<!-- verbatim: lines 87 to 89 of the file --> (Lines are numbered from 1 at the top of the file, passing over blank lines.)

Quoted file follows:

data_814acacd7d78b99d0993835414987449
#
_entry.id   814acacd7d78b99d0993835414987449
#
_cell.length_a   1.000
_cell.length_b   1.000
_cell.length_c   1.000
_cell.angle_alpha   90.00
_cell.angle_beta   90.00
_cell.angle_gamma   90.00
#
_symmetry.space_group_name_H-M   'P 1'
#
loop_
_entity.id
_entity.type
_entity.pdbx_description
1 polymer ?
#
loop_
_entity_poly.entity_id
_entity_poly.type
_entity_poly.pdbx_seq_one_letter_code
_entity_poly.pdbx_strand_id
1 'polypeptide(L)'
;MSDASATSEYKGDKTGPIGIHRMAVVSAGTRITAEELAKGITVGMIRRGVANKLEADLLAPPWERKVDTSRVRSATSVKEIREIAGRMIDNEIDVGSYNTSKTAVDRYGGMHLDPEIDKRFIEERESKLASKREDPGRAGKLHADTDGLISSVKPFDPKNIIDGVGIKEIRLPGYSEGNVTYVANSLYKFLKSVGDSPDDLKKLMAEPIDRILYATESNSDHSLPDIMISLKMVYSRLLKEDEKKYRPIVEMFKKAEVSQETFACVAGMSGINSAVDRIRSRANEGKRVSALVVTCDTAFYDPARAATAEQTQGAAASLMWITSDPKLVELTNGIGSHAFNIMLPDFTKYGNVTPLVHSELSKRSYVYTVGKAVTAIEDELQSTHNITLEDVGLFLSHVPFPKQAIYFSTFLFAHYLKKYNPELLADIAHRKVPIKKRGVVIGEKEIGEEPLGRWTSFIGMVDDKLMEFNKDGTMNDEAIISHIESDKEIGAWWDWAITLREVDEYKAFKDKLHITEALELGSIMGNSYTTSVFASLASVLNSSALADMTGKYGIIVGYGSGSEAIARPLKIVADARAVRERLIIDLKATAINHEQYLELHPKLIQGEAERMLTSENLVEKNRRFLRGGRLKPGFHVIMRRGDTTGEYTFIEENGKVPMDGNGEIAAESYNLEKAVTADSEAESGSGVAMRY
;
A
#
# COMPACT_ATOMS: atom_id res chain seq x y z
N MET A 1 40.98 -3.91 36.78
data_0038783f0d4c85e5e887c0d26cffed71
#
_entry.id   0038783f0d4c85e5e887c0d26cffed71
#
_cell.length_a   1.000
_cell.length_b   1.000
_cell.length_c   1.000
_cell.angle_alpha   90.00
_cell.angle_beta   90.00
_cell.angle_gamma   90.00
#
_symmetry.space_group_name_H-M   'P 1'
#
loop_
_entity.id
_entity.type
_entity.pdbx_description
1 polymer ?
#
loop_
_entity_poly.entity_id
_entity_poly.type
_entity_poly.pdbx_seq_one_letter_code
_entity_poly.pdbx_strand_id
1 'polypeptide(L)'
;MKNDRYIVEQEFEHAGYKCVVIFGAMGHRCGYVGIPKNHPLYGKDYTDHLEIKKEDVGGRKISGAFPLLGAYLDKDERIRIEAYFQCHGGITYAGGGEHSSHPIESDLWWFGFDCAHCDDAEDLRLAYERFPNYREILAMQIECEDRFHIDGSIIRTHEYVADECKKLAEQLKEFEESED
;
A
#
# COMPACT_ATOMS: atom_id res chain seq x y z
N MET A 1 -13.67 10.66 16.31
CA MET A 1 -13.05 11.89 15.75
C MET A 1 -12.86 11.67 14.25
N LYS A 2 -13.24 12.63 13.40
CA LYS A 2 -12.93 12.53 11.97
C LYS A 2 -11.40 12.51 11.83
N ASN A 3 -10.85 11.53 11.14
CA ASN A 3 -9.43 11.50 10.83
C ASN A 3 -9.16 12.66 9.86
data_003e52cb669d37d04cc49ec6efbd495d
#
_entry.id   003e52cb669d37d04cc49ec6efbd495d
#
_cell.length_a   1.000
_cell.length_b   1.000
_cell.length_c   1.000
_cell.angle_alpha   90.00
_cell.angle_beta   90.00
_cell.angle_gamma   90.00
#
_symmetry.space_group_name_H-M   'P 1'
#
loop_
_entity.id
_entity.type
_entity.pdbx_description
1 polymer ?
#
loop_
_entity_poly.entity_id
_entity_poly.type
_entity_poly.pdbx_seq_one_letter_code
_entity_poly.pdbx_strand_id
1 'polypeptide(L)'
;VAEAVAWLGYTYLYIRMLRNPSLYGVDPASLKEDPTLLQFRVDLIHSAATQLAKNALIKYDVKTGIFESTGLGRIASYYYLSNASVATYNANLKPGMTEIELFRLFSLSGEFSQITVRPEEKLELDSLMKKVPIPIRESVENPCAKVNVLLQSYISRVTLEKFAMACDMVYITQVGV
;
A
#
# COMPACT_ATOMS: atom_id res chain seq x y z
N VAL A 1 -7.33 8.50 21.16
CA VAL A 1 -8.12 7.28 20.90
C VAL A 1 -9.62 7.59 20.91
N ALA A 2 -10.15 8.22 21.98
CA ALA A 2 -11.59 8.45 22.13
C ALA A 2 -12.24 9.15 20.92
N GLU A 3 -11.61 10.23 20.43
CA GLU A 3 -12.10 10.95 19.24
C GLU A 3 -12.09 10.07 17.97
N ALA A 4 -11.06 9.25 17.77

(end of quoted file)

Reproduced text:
_entity.pdbx_description
1 polymer ?
#